Tutorial: Making a Paper Cast Bowl
These are the resources you will need in order to make paper:
  • a water source
  • an electricity source
  • a blender
  • a Rubbermaid dishwashing pan (or some other deep pan)
  • a towel
  • shop towels - you can buy these in a roll at any auto supply store. They look like blue paper towels, but they are made of cloth and can be washed and used again. Don't use paper towels for this!
  • a paper mould (buy one from me, or follow my tutorial on how to make one)
  • a sponge
  • mould-release spray
  • metal or glass bowl with no foot, and a smooth surface

I wrote a tutorial on how to make handmade paper from junk mail. If you've never made paper before, you should read over that tutorial, because the first step to making a paper bowl is to create a stack of paper. For a small bowl, you need about 8-9 sheets. For the bowl I used in this tutorial, I needed 20 sheets.

The metal bowl will be the mould that I use for creating the paper bowl. The can I'm holding is mould release spray; I've read that Pam cooking spray works fine too, though I've been hesitant to try it, thinking it will leave oily residue on the paper. But it certainly would be a lot less expensive. I bought my mould release spray from papermaking.net. And the pile of handmade paper is stacked between shop towels in the right hand side of the photo. Note that they are still wet. They are freshly made, and should not be allowed to dry before making the bowl.
Tear the sheets into smaller pieces. I like to make very thick paper when I'm making paper bowls; it tears more easily and it's more sturdy. And I'll have to make fewer sheets, too.
Tear up two or three sheets before continuing. The mould release spray can instructions state that you should spray the mould immediately before laying down the casting, and having a stack of paper ready to go is best.

Spray the mould. Make sure the whole thing gets covered, especially the rim.

Now you're ready to start making the bowl. Each sheet of paper has two sides to it: one side that shows the screening of the paper mould, and one side that shows the texture of the shop towel. I think the texture of the shop towel is more appealing than the screening, so I lay the torn pieces of paper with the towel-texture down. Overlap the pieces as you go. Pat the seams down with your fingers. Make sure all of the bowl gets covered.

After the first layer is done, switch over to laying the torn pieces of paper with the towel-texture up. The outside of the bowl will end up have towel-texture showing too.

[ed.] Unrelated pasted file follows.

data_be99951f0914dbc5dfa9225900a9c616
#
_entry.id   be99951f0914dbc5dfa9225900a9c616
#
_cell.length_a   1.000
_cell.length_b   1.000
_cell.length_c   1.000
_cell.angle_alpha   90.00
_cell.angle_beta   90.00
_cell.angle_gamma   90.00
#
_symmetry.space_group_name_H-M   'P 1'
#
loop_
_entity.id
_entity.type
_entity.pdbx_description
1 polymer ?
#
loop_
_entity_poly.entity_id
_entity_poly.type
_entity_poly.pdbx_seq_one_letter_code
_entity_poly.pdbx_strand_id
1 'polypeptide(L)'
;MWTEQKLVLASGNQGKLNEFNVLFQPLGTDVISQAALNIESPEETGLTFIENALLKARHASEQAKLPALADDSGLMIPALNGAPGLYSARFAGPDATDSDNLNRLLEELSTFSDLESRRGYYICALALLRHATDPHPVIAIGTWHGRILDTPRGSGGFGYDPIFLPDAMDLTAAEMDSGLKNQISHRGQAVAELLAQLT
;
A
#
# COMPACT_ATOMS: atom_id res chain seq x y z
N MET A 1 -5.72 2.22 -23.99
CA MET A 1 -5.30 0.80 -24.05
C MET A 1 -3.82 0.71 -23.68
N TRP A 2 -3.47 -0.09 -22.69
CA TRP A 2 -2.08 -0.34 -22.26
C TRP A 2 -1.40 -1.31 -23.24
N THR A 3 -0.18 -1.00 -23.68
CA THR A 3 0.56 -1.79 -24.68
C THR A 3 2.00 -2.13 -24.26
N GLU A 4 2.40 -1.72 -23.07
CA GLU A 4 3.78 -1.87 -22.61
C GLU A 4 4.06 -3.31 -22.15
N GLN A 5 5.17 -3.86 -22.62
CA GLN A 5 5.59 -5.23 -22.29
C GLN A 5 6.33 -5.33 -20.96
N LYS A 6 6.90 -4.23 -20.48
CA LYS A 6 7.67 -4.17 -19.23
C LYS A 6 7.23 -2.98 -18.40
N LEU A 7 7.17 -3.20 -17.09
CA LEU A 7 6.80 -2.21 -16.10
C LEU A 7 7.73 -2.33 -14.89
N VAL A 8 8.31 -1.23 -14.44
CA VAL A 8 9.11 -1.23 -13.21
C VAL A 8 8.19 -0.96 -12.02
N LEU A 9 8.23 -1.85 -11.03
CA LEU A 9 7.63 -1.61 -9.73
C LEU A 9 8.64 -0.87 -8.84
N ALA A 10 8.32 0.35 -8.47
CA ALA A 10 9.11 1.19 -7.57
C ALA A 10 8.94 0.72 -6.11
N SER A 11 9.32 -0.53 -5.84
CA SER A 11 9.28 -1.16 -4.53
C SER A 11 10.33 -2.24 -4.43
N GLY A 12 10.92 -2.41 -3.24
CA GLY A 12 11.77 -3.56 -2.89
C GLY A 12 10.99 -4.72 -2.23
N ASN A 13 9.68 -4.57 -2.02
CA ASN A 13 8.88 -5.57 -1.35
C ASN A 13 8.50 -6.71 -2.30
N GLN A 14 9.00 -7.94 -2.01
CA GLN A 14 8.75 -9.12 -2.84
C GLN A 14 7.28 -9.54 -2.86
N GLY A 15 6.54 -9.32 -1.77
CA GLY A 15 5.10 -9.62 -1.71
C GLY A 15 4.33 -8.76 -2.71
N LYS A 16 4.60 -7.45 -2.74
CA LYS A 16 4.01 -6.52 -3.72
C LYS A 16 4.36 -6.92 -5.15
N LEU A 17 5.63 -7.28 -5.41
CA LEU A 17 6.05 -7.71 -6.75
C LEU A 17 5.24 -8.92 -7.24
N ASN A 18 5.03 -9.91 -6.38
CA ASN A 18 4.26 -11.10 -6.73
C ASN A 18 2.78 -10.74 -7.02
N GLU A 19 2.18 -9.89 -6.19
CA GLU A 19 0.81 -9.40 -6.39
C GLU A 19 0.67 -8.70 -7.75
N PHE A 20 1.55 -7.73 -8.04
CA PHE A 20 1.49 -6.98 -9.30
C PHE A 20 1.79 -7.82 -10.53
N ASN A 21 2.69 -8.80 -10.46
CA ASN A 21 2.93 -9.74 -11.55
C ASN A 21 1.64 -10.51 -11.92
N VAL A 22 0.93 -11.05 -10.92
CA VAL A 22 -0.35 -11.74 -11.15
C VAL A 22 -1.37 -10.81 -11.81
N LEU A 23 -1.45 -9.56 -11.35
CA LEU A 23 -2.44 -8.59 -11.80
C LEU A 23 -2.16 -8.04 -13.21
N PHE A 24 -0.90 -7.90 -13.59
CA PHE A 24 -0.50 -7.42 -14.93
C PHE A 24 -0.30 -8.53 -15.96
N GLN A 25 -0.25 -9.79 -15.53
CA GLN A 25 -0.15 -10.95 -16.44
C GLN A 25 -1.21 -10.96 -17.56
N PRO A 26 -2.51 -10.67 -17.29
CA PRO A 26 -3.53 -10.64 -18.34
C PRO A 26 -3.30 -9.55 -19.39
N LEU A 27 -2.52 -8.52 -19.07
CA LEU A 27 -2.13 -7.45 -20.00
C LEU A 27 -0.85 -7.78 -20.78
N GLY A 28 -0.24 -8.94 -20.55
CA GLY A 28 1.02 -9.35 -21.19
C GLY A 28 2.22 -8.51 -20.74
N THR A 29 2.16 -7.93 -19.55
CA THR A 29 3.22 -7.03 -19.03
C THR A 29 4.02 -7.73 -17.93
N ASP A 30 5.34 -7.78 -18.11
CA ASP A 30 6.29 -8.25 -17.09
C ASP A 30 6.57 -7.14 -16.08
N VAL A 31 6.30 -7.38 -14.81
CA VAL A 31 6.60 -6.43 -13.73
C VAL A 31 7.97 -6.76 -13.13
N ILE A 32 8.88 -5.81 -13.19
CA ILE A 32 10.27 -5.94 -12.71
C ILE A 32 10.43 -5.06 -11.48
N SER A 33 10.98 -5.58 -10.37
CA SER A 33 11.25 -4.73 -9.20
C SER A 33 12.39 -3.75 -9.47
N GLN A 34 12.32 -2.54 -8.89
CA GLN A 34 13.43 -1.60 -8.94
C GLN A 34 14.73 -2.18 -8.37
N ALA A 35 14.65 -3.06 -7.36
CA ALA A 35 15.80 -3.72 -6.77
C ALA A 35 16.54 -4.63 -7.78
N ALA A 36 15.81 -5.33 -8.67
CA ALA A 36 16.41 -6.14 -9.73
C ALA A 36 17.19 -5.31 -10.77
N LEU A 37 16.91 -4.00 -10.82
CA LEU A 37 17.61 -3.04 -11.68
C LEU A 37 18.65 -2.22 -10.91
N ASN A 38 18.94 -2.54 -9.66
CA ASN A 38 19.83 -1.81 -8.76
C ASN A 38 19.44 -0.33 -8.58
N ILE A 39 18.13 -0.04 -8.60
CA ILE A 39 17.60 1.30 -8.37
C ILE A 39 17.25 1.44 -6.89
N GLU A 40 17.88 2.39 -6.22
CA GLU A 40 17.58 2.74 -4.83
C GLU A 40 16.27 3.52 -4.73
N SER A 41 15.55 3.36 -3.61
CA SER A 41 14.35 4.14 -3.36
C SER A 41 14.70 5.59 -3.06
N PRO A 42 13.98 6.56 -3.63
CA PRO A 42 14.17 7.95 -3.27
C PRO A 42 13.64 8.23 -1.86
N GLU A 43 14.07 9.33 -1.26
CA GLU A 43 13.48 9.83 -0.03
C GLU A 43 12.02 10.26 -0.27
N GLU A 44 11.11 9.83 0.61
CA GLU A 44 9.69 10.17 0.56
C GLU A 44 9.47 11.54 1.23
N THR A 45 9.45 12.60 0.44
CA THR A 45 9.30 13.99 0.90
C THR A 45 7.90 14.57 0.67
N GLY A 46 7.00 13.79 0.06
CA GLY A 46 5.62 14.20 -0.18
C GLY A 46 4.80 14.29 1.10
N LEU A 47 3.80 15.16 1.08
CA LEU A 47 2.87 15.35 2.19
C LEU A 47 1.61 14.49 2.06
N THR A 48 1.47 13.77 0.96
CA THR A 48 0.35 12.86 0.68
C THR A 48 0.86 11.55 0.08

Use at least three layers of paper to make your bowl. If you only use one or two, your bowl will be very flexible. You want a bowl that will be sturdy.

After all three-plus layers have been laid on the bowl, take a sponge and carefully press down over the entire surface of the bowl. With pressure, you are creating a smooth surface to the inside of the bowl, and binding the three layers of paper together into one strong layer. Water will flow from the pressure; just keep wringing out the sponge and keep going until you feel all the seams are strong and the paper has been pressed as hard as it can.

After the sponging, the bowl looks like this. Notice it still looks wet; it is still quite wet. Let it dry in front of a fan for at least 24 hours. Do not skimp on the time. If you pop it off too early and it's still wet inside, it may stick or warp.
If you sprayed it well, you should be able to separate the bowl from the mould by just pulling the two apart with some gentle pressure. If it refuses to give at first, just keep turning the bowl around and try from a different angle.

You may want to put the bowl in front of the fan again for a few hours just to make sure the inside is completely dry.

This is what the bowl looks like fresh off the mould. I made this one with old bank statements, old credit card statements, and old utility bills. I also shredded some multicolor flower petals, which shredded into the threads you see in the paper, and added some irridescent confetti for some shine.
At this point, I give each bowl two coats of matte Mod Podge, to seal in all the confetti and flower petals so that they don't peel off the surface of the bowl with handling. This is what the bowl looks like after the Mod Podge; it's a little darker than the raw bowl, and has a bit more of a sheen to it.
The surprise with this bowl was the surface of the outside of the bowl; it looked so different than the inside, and that is quite unusual! The green freckles formed, I believe, from the seeds that were in the flower heads. I don't know why they ended up mostly on the outside papers and not on the inside. There's a mystery to every bowl! This photo was taken after the two coats of Mod Podge, too.

© Copyright 2007. All rights reserved.
Contact: Donna Albino